C#:
public class node
    {
        public double a;
        public double e;
        public double[] w;
        Random r = new Random();
        public node(int pl)
        {
            a = 0;
            e = 10;
            w = new double[pl];
            for(int i = 0; i < pl; i++)
            {
                w[i] = r.NextDouble();
            }
        }
    }
    public class net
    {
        public node[,] n;
        public node[] outputs;
        double[] inputs;
        int layers;
        int width;
        public net(int inp,int outp,int layers,int width)
        {
            this.width = width;
            this.layers= layers;
            outputs = new node[outp];
            for(int i = 0; i < outp; i++)
            {
                outputs[i] = new node(width);
            }
            n = new node[layers,width];
            for (int j = 0; j < width; j++)
            {
                n[0, j] = new node(inp);
            }
            for (int i = 1; i < layers; i++)
            {
                for(int j = 0; j < width; j++)
                {
                    n[i, j] = new node(width);
                }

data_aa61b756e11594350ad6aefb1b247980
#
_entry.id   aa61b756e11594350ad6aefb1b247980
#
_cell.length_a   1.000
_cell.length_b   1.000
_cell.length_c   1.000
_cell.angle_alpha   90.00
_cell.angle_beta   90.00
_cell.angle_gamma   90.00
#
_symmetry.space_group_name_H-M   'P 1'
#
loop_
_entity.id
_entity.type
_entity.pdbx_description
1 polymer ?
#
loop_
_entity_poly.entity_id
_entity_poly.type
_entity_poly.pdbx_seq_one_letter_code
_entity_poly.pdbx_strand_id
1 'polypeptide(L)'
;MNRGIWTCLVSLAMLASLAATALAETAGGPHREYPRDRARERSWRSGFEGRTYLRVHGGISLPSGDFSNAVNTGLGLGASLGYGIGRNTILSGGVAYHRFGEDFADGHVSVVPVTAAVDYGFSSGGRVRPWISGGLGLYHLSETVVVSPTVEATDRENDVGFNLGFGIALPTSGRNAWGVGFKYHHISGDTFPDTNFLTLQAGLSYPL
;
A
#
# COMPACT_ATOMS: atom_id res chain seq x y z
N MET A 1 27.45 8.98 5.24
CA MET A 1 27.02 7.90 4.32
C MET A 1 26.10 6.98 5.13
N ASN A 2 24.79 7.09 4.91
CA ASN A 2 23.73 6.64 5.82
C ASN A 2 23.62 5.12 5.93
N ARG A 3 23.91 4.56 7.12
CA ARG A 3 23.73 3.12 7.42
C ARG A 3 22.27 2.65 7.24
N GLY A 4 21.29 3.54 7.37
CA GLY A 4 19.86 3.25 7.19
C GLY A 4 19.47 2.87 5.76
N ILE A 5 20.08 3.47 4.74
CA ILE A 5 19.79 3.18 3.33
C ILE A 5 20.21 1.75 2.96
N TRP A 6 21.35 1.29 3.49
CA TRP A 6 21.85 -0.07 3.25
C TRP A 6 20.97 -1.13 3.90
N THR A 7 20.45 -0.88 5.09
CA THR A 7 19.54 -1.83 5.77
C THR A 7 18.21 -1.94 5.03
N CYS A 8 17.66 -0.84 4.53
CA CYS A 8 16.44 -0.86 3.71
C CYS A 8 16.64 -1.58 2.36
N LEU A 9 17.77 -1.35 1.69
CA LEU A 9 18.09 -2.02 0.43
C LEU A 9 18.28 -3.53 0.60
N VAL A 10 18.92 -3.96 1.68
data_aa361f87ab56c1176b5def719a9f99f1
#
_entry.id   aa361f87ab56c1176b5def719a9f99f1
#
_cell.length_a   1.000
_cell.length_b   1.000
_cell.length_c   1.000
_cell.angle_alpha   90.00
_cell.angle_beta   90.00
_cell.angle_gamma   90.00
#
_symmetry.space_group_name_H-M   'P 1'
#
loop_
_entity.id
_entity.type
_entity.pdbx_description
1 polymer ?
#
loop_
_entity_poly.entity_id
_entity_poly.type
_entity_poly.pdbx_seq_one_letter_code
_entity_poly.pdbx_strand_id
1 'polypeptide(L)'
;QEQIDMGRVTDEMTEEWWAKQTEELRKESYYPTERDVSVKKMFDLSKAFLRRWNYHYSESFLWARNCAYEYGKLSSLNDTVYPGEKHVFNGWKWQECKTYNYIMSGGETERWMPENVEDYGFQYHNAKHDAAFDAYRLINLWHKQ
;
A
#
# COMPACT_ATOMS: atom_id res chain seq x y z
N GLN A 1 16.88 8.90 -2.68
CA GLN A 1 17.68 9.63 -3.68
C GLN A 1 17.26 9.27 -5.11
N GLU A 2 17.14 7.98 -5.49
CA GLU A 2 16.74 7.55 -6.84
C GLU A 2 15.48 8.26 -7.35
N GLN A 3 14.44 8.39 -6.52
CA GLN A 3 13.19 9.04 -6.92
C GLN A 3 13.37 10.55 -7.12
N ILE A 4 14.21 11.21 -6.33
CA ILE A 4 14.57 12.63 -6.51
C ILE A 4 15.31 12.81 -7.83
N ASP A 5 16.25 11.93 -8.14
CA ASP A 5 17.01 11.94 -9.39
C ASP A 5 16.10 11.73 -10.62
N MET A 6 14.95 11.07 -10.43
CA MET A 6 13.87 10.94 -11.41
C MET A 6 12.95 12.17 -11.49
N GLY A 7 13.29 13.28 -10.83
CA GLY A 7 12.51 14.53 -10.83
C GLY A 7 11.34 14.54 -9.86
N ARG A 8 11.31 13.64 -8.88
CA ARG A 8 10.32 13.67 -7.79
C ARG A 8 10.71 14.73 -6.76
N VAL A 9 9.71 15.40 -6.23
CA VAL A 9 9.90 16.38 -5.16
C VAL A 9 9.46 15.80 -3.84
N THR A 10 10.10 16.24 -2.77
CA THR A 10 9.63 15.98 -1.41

}
        }
        double sig(double x)
        {
            return 1.0 / (1.0 + Math.Exp(-x));
        }
        double sig_dx(double x)
        {
            return x * (1.0 - x);
        }
Any help appreciated.
 
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  • #2
I see you haven't had a response yet on this. Rather than just posting your code to be debugged, try walking us through your procedure of how each section of code is supposed to do, and you may get more responses.
 
  • #3
Superposed_Cat said:
My issue is, I've tried training it on XOR, where it returns 0.48 for any of the inputs instead of 1 for half of them and 0 for the other half, ...
For an XOR gate, where the independent input probabilities are a and b ;
the output probability will be; P = a*(1-b) + b*(1-a) ;
Can your network learn to evaluate that equation?
Probabilities of 0 and 1 are the only certainties.
Any input approaching 0.5 will generate an output closer to 0.5 .

I believe you must train an XOR gate with inputs between 0 and 1, and in the vicinity of 0.5 ; Maybe you are starving it of information. It will not learn the non-linear function on only one side of the range, as it will settle to a linear relationship, but the actual XOR relationship is non-linear and symmetrical about 0.5 .